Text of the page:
Research ArticleGlia

Receptor-Selective Diffusion Barrier Enhances Sensitivity of Astrocytic Processes to Metabotropic Glutamate Receptor Stimulation

Sci. Signal.  03 Apr 2012:
Vol. 5, Issue 218, pp. ra27
DOI: 10.1126/scisignal.2002498

You are currently viewing the editor's summary.

View Full Text
As a service to the community, AAAS/Science has made this article free with registration.

Keeping Calcium Signals in the Processes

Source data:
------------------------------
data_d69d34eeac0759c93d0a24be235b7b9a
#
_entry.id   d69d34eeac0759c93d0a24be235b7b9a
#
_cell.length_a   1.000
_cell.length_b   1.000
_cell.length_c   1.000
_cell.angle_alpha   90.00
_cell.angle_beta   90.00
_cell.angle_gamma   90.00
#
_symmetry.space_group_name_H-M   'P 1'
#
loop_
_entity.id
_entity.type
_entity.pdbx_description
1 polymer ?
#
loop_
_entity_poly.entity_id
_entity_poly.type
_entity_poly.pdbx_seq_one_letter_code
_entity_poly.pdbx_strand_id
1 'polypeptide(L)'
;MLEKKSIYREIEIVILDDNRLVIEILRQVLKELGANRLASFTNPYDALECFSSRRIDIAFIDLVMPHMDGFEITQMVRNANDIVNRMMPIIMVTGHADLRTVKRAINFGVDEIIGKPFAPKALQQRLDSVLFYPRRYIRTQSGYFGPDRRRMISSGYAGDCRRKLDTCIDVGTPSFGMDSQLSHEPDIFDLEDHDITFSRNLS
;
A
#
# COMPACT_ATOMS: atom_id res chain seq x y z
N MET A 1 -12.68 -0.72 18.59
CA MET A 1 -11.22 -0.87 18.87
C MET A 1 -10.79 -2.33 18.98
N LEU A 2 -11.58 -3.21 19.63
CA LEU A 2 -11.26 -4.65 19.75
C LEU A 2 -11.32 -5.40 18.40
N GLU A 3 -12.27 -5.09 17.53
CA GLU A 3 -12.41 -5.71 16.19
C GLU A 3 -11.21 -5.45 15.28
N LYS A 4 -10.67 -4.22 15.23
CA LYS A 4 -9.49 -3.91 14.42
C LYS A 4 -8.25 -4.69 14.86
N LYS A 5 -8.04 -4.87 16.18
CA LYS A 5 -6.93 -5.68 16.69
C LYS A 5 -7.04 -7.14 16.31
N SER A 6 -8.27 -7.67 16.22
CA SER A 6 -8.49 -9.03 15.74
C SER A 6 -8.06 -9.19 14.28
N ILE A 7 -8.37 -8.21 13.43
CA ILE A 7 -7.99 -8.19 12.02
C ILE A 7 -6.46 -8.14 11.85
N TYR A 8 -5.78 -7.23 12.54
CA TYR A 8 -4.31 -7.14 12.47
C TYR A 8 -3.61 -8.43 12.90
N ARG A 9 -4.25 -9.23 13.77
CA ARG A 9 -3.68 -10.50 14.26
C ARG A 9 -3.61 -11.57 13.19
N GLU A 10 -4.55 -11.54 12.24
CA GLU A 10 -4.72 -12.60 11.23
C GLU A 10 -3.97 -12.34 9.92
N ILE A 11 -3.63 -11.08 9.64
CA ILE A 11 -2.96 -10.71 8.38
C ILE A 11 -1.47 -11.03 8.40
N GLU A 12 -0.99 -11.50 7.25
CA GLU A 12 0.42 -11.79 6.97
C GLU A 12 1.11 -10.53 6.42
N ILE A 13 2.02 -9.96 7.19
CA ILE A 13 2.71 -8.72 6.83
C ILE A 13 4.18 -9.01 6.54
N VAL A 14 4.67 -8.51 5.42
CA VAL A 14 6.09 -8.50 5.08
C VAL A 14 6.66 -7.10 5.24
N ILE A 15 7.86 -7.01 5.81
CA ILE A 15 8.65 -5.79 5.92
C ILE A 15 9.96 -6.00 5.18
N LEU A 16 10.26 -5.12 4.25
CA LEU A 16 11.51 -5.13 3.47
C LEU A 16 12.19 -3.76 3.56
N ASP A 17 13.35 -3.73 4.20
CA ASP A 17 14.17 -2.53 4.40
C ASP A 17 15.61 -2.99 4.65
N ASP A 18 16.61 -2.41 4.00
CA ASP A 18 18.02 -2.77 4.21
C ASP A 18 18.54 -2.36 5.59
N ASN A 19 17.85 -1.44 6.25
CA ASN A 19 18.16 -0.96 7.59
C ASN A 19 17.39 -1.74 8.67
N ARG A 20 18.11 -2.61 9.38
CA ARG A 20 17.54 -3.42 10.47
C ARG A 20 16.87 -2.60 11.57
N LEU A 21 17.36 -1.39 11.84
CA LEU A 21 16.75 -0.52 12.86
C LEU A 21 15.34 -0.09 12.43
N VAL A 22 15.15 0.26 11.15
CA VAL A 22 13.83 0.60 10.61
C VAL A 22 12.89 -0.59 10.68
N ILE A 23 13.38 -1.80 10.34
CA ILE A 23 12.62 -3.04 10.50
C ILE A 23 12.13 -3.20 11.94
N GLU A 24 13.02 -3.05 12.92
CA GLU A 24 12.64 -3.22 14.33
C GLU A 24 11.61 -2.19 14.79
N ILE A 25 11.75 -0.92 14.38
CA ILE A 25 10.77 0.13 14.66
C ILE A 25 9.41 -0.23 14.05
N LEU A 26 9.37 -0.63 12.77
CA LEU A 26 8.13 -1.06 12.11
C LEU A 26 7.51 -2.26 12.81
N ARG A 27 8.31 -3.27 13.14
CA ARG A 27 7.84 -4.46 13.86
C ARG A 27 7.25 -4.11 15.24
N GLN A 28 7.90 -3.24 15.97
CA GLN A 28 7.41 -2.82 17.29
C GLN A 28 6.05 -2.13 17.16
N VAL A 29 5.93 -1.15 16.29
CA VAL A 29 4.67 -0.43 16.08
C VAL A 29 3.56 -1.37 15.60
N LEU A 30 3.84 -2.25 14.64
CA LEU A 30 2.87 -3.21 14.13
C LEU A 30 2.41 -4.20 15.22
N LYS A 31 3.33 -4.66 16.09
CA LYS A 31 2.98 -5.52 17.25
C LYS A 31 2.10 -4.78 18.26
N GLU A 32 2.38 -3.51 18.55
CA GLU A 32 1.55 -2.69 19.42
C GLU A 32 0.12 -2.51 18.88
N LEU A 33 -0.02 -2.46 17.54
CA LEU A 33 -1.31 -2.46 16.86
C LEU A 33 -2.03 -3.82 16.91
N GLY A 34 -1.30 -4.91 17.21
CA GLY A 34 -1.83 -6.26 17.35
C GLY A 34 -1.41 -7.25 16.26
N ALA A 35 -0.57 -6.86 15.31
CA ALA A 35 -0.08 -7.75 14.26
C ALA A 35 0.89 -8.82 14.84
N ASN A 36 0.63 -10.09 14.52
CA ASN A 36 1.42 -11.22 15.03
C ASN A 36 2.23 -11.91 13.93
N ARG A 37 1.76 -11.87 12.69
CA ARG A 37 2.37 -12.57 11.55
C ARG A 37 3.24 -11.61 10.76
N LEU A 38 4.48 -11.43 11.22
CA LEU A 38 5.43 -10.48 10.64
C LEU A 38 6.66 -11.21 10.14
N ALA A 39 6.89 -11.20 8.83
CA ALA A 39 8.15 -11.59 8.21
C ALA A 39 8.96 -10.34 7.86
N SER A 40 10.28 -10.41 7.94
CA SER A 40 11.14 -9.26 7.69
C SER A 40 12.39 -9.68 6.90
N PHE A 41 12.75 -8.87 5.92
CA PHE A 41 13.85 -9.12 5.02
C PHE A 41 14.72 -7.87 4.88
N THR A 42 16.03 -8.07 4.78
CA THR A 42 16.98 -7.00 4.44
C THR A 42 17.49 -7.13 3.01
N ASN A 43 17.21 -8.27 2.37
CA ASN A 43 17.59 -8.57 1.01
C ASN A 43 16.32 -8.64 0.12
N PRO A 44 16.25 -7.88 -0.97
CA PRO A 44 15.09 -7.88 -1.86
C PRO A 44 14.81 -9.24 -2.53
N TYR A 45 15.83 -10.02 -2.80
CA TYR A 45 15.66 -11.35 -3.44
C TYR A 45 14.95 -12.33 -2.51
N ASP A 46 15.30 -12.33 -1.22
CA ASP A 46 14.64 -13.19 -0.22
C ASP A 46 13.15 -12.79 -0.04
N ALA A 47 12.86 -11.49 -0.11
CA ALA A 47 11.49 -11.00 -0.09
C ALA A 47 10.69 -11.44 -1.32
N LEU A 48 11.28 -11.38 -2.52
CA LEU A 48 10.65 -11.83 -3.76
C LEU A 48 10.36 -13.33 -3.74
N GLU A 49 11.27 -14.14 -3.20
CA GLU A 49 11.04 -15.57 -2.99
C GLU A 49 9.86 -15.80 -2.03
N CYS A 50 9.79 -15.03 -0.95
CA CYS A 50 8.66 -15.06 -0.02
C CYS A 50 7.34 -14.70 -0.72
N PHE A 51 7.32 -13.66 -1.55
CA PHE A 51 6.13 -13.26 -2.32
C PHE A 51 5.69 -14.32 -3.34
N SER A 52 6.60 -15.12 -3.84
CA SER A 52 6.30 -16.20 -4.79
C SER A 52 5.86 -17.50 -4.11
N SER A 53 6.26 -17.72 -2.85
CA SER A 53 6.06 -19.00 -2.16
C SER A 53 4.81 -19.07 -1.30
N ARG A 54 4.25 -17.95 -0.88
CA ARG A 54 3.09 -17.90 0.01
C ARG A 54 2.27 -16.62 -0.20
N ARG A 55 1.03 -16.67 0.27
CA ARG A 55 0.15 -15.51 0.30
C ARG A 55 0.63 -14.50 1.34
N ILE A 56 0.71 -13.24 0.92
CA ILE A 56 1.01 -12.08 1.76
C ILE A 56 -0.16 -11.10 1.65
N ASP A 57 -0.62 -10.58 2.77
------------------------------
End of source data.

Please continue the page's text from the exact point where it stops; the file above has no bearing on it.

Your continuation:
Although astrocytes, the most numerous form of glial cell in the brain, are electrically inexcitable, their ability to release chemical messengers and respond to such messengers with propagated calcium signals allows them to participate actively in the regulation of local blood flow and of synaptic efficacy. Here, Arizono et al. expressed a genetically encoded calcium indicator in neuron-astrocyte cocultures and hippocampal slices and found that, compared to the soma, astrocyte processes showed enhanced calcium responses to stimulation of the metabotropic glutamate receptor (mGluR). The enhanced calcium response observed in processes resulted from an increased density of mGluRs, rather than from differences in the distribution or sensitivity of the calcium release machinery. Analysis of the movement of single mGluR5s revealed a membrane barrier that selectively blocked the movement of mGluR5 between astrocyte somata and their processes. Noting that various neurological disorders are associated with abnormal calcium signaling in astrocytes, the authors speculate that the existence of this barrier—and thereby of compartmentalized calcium signals—could allow individual processes to regulate associated partners (synapses or blood vessels) independently, in the absence of a somatic calcium signal.